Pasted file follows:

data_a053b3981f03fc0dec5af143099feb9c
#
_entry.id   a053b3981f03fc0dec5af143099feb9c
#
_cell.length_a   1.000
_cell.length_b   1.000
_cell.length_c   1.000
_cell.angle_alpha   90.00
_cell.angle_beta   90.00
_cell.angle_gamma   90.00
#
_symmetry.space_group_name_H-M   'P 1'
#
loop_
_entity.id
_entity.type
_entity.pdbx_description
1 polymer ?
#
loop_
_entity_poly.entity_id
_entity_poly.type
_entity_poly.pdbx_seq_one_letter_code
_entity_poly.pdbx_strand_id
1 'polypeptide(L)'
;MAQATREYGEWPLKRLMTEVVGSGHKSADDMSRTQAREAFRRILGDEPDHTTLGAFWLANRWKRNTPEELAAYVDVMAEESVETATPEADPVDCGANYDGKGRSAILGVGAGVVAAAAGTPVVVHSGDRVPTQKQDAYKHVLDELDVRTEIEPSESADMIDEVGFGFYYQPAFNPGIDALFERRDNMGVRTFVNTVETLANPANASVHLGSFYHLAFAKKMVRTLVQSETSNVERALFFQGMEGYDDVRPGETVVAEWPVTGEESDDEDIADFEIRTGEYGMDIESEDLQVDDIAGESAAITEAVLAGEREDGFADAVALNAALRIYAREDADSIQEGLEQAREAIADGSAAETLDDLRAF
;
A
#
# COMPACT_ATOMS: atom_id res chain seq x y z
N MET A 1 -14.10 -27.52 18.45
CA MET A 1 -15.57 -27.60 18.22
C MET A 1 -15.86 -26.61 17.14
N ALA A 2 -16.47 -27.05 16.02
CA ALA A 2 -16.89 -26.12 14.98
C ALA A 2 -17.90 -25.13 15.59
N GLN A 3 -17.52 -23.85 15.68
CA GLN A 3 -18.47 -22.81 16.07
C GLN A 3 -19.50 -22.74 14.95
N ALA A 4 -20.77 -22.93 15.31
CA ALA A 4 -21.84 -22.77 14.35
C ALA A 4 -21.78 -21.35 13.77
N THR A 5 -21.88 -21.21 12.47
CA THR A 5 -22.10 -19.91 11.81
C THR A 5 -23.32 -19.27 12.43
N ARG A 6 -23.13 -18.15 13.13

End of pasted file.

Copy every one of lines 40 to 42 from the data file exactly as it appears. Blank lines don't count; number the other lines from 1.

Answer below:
N ALA A 4 -20.77 -22.93 15.31
CA ALA A 4 -21.84 -22.77 14.35
C ALA A 4 -21.78 -21.35 13.77